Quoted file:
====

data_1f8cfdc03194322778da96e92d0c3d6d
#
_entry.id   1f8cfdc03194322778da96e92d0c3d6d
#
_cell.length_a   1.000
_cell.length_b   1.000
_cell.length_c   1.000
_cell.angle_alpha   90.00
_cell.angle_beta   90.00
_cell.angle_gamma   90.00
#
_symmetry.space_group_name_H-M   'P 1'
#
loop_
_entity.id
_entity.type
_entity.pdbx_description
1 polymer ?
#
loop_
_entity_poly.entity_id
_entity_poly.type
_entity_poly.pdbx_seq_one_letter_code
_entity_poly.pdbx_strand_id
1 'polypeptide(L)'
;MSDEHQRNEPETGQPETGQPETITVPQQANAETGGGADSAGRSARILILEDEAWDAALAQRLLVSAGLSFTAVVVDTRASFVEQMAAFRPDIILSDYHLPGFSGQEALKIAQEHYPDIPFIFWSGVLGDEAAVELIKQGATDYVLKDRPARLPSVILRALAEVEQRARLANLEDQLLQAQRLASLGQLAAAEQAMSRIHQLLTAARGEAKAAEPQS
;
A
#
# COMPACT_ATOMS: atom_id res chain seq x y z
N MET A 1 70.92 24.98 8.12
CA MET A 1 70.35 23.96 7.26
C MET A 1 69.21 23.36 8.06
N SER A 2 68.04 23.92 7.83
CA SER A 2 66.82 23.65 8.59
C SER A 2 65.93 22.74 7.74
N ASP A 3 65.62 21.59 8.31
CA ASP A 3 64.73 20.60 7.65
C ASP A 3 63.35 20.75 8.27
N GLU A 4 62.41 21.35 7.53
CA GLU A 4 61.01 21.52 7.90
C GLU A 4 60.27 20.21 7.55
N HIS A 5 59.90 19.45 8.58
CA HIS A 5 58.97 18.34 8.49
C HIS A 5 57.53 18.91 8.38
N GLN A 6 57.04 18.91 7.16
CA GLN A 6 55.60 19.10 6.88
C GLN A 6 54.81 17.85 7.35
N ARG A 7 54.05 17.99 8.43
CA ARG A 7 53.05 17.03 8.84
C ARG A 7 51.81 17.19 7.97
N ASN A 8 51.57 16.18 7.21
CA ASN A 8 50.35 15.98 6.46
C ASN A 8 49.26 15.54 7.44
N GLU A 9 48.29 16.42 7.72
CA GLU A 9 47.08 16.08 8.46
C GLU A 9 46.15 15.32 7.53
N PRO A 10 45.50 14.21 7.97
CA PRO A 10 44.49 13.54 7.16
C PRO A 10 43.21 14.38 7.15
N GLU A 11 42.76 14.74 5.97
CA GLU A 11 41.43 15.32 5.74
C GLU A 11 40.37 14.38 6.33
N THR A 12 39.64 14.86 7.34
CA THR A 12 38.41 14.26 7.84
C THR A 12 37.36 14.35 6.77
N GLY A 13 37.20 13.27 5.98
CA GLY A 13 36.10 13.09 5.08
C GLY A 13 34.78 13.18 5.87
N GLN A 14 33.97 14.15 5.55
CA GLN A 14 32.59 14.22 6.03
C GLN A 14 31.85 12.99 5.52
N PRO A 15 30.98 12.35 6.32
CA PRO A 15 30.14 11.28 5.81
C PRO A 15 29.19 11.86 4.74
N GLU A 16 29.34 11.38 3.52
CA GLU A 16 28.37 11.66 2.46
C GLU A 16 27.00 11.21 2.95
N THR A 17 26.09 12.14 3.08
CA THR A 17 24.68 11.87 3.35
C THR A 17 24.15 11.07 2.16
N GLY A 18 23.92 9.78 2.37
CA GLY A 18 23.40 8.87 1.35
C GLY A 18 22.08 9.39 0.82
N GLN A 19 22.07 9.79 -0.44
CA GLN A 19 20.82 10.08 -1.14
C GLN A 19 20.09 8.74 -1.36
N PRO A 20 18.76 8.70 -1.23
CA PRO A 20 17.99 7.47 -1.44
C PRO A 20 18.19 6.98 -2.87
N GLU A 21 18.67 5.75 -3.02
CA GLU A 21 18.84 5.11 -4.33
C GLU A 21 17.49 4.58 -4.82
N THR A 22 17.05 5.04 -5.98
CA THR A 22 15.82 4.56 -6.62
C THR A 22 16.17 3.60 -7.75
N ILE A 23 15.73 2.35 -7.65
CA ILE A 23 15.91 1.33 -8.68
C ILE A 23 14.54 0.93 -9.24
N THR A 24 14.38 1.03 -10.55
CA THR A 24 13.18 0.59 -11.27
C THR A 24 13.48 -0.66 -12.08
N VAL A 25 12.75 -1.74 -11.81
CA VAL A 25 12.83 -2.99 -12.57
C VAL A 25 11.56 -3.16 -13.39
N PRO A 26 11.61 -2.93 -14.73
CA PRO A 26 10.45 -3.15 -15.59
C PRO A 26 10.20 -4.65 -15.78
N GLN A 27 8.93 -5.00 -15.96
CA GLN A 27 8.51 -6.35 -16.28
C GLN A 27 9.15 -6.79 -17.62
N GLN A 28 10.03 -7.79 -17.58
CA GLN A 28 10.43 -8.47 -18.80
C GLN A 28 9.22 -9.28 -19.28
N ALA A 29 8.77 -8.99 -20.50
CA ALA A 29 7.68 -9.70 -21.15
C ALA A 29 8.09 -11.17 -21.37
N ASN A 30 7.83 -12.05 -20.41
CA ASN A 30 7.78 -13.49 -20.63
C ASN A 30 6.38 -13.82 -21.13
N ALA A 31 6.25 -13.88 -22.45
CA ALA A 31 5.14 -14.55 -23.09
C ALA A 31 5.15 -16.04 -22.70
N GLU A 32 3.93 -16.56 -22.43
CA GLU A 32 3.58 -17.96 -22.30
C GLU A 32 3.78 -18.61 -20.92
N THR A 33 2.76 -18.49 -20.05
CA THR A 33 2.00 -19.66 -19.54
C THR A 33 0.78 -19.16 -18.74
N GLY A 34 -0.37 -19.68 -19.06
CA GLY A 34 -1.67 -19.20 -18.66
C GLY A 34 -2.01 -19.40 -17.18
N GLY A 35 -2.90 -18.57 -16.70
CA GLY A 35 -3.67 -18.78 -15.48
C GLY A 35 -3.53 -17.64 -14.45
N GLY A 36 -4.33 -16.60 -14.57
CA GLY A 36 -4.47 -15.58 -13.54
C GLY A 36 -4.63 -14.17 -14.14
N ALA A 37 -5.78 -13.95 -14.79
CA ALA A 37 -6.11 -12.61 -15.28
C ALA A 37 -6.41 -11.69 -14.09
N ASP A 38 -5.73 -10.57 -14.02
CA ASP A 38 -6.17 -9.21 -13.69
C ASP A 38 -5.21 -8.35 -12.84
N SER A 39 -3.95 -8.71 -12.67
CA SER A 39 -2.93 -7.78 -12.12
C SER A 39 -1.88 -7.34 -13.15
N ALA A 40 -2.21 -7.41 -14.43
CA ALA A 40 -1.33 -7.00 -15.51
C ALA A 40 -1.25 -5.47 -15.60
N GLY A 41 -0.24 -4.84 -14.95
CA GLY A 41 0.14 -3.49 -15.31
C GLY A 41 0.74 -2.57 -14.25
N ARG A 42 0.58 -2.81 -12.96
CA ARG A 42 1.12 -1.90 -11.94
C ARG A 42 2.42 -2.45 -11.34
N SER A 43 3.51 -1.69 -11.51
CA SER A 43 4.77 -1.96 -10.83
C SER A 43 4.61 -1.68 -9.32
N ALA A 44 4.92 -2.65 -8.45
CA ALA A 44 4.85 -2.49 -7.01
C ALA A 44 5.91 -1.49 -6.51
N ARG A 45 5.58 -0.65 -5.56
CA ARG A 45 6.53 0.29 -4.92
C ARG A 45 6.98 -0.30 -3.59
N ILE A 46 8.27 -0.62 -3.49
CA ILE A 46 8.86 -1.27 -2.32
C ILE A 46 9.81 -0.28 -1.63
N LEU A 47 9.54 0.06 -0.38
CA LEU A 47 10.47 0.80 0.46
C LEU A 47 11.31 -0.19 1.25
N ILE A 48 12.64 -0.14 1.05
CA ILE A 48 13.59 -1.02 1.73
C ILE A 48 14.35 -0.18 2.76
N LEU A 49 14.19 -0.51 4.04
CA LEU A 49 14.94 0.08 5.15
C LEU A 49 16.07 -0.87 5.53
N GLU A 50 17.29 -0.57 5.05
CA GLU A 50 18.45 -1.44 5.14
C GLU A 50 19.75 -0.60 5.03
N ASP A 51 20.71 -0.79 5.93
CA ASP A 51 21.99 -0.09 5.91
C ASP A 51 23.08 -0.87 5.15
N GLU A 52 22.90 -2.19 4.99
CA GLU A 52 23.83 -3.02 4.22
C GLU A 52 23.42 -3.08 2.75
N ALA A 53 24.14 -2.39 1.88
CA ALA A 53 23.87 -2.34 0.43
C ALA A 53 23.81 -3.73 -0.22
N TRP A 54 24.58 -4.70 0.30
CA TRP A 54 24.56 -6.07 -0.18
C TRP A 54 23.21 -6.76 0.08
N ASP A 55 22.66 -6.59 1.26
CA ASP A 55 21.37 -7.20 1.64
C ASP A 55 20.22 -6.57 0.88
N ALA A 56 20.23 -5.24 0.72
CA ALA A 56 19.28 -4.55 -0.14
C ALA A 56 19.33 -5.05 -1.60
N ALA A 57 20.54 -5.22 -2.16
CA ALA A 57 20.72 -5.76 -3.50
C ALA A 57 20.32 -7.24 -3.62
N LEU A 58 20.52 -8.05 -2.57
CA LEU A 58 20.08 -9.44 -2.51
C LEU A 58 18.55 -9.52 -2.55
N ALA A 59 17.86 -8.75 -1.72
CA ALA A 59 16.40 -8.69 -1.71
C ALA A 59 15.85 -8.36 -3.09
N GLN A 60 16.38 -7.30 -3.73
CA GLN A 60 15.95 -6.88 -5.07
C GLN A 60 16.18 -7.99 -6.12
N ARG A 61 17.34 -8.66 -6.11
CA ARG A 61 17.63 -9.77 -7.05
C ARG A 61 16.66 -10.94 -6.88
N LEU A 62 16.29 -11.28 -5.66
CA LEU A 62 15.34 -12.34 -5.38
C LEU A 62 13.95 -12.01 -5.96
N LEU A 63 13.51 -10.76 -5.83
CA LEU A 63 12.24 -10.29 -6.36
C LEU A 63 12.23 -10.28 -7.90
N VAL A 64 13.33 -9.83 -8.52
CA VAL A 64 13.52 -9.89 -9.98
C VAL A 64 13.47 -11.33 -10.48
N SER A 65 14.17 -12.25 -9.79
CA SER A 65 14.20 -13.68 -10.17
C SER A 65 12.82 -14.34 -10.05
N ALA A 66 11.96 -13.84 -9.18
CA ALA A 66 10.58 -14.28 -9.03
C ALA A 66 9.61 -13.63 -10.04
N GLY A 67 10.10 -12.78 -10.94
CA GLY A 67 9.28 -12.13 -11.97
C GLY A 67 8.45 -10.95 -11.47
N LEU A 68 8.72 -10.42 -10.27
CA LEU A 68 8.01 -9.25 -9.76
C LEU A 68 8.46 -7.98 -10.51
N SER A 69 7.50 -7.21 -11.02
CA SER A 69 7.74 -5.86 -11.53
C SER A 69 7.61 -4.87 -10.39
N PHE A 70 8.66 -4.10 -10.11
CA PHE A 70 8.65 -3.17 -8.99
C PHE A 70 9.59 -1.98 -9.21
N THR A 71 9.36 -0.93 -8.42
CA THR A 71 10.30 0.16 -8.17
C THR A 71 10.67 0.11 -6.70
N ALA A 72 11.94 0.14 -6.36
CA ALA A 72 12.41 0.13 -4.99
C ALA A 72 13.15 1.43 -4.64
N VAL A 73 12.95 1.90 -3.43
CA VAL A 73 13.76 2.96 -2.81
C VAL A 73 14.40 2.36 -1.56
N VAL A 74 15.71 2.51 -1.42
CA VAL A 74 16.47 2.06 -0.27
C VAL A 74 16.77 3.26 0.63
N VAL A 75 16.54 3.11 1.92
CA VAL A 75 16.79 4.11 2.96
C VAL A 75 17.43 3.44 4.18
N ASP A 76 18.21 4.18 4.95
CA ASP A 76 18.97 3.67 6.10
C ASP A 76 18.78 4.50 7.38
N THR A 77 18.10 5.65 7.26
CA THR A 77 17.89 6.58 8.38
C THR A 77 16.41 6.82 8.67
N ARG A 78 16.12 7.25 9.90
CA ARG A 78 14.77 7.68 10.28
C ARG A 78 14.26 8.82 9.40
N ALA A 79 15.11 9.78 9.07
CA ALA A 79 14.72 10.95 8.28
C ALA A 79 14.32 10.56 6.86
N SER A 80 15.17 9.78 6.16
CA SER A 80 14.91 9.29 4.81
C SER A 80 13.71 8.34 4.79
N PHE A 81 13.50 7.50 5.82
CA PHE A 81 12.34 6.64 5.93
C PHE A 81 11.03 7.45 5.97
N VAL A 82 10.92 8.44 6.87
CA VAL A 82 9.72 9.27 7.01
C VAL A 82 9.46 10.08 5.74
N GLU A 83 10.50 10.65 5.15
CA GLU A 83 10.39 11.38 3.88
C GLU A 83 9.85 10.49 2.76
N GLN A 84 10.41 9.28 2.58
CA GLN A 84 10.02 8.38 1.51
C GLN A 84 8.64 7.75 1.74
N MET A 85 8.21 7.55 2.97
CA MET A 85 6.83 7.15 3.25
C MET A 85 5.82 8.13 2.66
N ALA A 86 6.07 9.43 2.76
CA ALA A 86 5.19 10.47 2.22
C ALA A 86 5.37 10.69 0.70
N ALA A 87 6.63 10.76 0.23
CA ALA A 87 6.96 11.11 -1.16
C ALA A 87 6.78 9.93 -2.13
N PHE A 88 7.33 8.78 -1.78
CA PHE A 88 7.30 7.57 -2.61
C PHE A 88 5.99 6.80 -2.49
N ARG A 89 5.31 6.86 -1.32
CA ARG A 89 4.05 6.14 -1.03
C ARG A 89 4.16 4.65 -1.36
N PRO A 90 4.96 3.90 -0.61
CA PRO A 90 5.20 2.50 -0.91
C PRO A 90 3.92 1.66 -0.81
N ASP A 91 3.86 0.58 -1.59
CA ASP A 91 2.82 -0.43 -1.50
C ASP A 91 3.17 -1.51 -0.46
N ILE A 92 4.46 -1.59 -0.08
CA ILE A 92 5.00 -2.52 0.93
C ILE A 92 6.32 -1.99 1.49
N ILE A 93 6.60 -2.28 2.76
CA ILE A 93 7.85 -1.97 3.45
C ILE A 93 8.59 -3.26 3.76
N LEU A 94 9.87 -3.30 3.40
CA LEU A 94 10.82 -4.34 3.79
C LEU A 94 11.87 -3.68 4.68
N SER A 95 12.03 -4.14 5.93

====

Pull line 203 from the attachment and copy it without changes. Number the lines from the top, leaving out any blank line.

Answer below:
CA LEU A 58 20.08 -9.44 -2.51